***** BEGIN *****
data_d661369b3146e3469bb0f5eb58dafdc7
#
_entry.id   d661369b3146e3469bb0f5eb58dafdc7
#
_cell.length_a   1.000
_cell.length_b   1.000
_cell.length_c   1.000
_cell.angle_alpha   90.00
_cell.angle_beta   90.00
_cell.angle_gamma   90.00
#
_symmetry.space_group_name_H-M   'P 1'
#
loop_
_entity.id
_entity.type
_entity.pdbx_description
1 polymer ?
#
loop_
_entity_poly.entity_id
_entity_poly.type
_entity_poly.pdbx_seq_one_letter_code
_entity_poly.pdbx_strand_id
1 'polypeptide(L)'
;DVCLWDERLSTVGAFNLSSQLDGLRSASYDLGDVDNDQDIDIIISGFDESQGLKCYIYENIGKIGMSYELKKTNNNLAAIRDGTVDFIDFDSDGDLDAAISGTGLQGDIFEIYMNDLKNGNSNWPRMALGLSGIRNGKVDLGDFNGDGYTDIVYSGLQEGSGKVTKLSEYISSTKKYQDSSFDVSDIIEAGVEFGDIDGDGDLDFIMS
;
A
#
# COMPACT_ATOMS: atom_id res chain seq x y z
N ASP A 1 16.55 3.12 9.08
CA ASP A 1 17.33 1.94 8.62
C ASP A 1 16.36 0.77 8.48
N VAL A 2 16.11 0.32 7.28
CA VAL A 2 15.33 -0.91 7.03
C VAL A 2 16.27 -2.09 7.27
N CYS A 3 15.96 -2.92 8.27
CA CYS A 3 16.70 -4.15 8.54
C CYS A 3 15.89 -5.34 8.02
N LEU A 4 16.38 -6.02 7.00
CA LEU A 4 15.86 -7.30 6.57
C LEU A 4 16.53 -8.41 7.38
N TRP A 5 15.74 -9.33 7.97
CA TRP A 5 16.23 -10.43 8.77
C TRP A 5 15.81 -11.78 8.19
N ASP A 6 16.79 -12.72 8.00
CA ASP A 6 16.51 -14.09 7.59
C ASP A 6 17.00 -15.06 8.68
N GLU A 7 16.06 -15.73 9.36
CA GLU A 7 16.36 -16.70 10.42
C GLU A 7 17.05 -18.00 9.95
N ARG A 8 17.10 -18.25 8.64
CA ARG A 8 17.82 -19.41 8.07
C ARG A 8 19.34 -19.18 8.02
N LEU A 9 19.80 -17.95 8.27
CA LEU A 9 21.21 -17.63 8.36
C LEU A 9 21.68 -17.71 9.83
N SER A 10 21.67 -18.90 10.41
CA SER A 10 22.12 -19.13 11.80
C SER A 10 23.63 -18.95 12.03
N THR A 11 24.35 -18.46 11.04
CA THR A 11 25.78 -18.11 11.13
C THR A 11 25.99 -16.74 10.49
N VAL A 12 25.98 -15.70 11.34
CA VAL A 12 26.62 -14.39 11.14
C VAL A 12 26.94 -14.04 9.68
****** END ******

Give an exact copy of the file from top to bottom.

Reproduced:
data_d661369b3146e3469bb0f5eb58dafdc7
#
_entry.id   d661369b3146e3469bb0f5eb58dafdc7
#
_cell.length_a   1.000
_cell.length_b   1.000
_cell.length_c   1.000
_cell.angle_alpha   90.00
_cell.angle_beta   90.00
_cell.angle_gamma   90.00
#
_symmetry.space_group_name_H-M   'P 1'
#
loop_
_entity.id
_entity.type
_entity.pdbx_description
1 polymer ?
#
loop_
_entity_poly.entity_id
_entity_poly.type
_entity_poly.pdbx_seq_one_letter_code
_entity_poly.pdbx_strand_id
1 'polypeptide(L)'
;DVCLWDERLSTVGAFNLSSQLDGLRSASYDLGDVDNDQDIDIIISGFDESQGLKCYIYENIGKIGMSYELKKTNNNLAAIRDGTVDFIDFDSDGDLDAAISGTGLQGDIFEIYMNDLKNGNSNWPRMALGLSGIRNGKVDLGDFNGDGYTDIVYSGLQEGSGKVTKLSEYISSTKKYQDSSFDVSDIIEAGVEFGDIDGDGDLDFIMS
;
A
#
# COMPACT_ATOMS: atom_id res chain seq x y z
N ASP A 1 16.55 3.12 9.08
CA ASP A 1 17.33 1.94 8.62
C ASP A 1 16.36 0.77 8.48
N VAL A 2 16.11 0.32 7.28
CA VAL A 2 15.33 -0.91 7.03
C VAL A 2 16.27 -2.09 7.27
N CYS A 3 15.96 -2.92 8.27
CA CYS A 3 16.70 -4.15 8.54
C CYS A 3 15.89 -5.34 8.02
N LEU A 4 16.38 -6.02 7.00
CA LEU A 4 15.86 -7.30 6.57
C LEU A 4 16.53 -8.41 7.38
N TRP A 5 15.74 -9.33 7.97
CA TRP A 5 16.23 -10.43 8.77
C TRP A 5 15.81 -11.78 8.19
N ASP A 6 16.79 -12.72 8.00
CA ASP A 6 16.51 -14.09 7.59
C ASP A 6 17.00 -15.06 8.68
N GLU A 7 16.06 -15.73 9.36
CA GLU A 7 16.36 -16.70 10.42
C GLU A 7 17.05 -18.00 9.95
N ARG A 8 17.10 -18.25 8.64
CA ARG A 8 17.82 -19.41 8.07
C ARG A 8 19.34 -19.18 8.02
N LEU A 9 19.80 -17.95 8.27
CA LEU A 9 21.21 -17.63 8.36
C LEU A 9 21.68 -17.71 9.83
N SER A 10 21.67 -18.90 10.41
CA SER A 10 22.12 -19.13 11.80
C SER A 10 23.63 -18.95 12.03
N THR A 11 24.35 -18.46 11.04
CA THR A 11 25.78 -18.11 11.13
C THR A 11 25.99 -16.74 10.49
N VAL A 12 25.98 -15.70 11.34
CA VAL A 12 26.62 -14.39 11.14
C VAL A 12 26.94 -14.04 9.68